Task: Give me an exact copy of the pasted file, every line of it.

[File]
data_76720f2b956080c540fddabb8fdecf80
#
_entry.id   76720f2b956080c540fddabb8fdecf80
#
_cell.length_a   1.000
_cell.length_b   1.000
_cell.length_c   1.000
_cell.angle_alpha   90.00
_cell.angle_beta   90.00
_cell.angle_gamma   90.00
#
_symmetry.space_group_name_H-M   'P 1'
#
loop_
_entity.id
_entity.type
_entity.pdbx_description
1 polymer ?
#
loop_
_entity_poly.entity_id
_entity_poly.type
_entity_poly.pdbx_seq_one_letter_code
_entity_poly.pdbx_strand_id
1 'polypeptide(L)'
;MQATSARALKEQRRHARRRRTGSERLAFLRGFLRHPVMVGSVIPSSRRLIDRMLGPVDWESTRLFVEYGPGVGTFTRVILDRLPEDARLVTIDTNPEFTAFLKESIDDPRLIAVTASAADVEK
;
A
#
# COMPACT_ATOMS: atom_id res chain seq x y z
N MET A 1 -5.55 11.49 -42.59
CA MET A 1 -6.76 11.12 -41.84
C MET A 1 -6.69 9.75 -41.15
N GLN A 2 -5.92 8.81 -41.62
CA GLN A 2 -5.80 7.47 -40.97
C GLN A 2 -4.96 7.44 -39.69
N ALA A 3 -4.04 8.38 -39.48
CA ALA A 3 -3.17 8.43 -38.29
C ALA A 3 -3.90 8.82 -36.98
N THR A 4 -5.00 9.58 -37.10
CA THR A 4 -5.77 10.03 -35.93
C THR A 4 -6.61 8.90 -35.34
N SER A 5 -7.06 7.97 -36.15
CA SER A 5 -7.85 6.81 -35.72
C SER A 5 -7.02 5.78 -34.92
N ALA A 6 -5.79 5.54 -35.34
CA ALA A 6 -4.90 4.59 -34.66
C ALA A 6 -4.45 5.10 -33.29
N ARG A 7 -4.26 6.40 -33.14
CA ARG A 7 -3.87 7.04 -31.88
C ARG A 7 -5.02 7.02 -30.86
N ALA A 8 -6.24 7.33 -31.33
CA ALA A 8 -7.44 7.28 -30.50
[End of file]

data_76720f2b956080c540fddabb8fdecf80
#
_entry.id   76720f2b956080c540fddabb8fdecf80
#
_cell.length_a   1.000
_cell.length_b   1.000
_cell.length_c   1.000
_cell.angle_alpha   90.00
_cell.angle_beta   90.00
_cell.angle_gamma   90.00
#
_symmetry.space_group_name_H-M   'P 1'
#
loop_
_entity.id
_entity.type
_entity.pdbx_description
1 polymer ?
#
loop_
_entity_poly.entity_id
_entity_poly.type
_entity_poly.pdbx_seq_one_letter_code
_entity_poly.pdbx_strand_id
1 'polypeptide(L)'
;MQATSARALKEQRRHARRRRTGSERLAFLRGFLRHPVMVGSVIPSSRRLIDRMLGPVDWESTRLFVEYGPGVGTFTRVILDRLPEDARLVTIDTNPEFTAFLKESIDDPRLIAVTASAADVEK
;
A
#
# COMPACT_ATOMS: atom_id res chain seq x y z
N MET A 1 -5.55 11.49 -42.59
CA MET A 1 -6.76 11.12 -41.84
C MET A 1 -6.69 9.75 -41.15
N GLN A 2 -5.92 8.81 -41.62
CA GLN A 2 -5.80 7.47 -40.97
C GLN A 2 -4.96 7.44 -39.69
N ALA A 3 -4.04 8.38 -39.48
CA ALA A 3 -3.17 8.43 -38.29
C ALA A 3 -3.90 8.82 -36.98
N THR A 4 -5.00 9.58 -37.10
CA THR A 4 -5.77 10.03 -35.93
C THR A 4 -6.61 8.90 -35.34
N SER A 5 -7.06 7.97 -36.15
CA SER A 5 -7.85 6.81 -35.72
C SER A 5 -7.02 5.78 -34.92
N ALA A 6 -5.79 5.54 -35.34
CA ALA A 6 -4.90 4.59 -34.66
C ALA A 6 -4.45 5.10 -33.29
N ARG A 7 -4.26 6.40 -33.14
CA ARG A 7 -3.87 7.04 -31.88
C ARG A 7 -5.02 7.02 -30.86
N ALA A 8 -6.24 7.33 -31.33
CA ALA A 8 -7.44 7.28 -30.50